As the US population ages, mental health professionals find their patients aging as well. Over the past 3 decades, there has been a substantial increase in the number of clinical trials that have looked at the effects of psychosocial interventions on late-life depression. The literature has been broadly supportive of psychotherapy as a first-line treatment for late-life depression (MDD in persons aged 65 and older).
Cognitive-behavioral therapy (CBT), problem-solving treatment (PST), and interpersonal therapy (IPT) have the strongest evidence base for treating patients with late-life depression.1 Although these therapies are helpful in making treatment decisions in general, there is little to inform mental health clinicians about the conditions under which one treatment may be better than another and how to accommodate age-related challenges for effective delivery of psychotherapy.
Research on the effectiveness of psychotherapy in late-life depression is relatively sparse, although there has been considerable growth in the database in the past 15 years. Most studies that are large enough to determine a stable effect of treatment have focused on ambulatory, middle- to high-income older adults. Only a handful of studies have looked at the effects of psychotherapy on older adults who are medically ill or disabled or who have mild cognitive complaints.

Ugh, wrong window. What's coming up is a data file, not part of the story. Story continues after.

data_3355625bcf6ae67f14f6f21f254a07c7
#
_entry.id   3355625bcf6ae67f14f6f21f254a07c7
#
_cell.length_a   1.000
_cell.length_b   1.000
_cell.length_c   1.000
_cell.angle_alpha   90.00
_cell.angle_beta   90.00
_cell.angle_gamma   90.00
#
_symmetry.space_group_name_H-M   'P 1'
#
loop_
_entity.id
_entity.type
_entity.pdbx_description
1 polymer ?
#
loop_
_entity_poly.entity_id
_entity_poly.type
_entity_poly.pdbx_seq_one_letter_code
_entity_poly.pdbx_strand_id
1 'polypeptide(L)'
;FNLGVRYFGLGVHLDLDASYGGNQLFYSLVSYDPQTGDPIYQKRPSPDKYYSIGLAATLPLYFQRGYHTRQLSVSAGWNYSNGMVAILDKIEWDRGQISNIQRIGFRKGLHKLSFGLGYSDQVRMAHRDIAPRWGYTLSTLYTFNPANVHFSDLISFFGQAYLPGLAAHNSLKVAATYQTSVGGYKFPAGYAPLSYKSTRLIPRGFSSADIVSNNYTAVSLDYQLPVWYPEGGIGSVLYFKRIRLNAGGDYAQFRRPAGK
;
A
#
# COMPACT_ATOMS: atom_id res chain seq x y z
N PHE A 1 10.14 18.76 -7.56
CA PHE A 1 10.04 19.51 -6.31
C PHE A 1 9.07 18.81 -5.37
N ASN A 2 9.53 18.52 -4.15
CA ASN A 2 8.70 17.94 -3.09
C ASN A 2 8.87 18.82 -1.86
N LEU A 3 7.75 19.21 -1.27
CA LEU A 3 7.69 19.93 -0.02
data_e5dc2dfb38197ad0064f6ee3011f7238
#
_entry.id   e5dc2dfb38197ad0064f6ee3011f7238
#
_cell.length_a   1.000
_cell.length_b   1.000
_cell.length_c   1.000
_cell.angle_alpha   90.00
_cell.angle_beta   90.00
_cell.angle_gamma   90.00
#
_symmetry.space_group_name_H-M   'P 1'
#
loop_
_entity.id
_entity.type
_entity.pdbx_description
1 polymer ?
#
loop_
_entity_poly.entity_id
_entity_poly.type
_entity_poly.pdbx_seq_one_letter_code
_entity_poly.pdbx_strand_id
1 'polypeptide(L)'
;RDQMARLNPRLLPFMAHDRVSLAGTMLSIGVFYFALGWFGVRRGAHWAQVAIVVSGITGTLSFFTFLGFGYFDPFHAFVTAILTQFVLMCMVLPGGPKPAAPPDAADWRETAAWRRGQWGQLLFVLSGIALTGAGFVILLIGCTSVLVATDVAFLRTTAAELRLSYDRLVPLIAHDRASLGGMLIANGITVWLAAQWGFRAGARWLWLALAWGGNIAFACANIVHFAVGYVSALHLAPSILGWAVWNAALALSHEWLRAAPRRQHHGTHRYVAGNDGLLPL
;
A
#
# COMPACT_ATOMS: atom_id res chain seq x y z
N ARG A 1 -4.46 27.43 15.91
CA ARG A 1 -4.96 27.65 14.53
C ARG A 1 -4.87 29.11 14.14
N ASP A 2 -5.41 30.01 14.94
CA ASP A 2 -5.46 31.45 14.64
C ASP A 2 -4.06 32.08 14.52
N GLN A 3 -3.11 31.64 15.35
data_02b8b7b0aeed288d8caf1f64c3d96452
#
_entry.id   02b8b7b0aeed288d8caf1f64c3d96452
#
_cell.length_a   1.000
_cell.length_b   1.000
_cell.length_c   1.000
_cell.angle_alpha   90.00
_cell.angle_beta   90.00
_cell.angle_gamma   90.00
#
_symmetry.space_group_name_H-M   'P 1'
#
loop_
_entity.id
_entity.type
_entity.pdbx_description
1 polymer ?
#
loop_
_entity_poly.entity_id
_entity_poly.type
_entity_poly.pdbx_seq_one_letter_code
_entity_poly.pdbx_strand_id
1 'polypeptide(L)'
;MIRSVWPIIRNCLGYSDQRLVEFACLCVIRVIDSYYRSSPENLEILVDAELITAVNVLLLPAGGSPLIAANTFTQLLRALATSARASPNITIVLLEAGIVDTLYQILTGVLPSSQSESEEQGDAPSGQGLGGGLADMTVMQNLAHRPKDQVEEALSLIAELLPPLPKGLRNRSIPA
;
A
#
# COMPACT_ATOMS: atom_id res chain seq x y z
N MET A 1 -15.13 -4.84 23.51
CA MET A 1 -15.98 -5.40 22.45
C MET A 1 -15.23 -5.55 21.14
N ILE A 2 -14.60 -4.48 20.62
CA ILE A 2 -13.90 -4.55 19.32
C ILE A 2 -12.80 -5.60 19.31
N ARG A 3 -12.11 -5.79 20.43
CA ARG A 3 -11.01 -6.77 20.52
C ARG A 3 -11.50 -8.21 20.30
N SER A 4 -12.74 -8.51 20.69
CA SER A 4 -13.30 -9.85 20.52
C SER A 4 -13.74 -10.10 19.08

Not all psychotherapies have been studied; for instance, large clinical trials on psychodynamic therapy, behavioral activation, or mindfulness-based therapies do not exist. Research on other interventions, such as reminiscence therapy and supportive therapy, have only been explored as comparisons with other treatments, and although these therapies appear to have very positive effects on depression and function, they tend not to have as strong an effect as CBT, PST, and IPT do.2
Mrs S, an older woman, was referred by her daughter for a differential diagnosis and treatment recommendation. The patient had been forgetting important appointments and was beginning to isolate herself from her family. The patient’s husband had died 5 months earlier, and during her interview, she indicated that although she missed her husband, she had already processed her grief.
In an interview with her daughter, it was discovered that the patient had lost her son to suicide 15 years earlier, and that after the funeral, the patient’s husband had told her that she was not to talk about her son ever again. She had that day to mourn him, but after that he did not want to see or hear her cry. The patient complied dutifully.
Treating older adults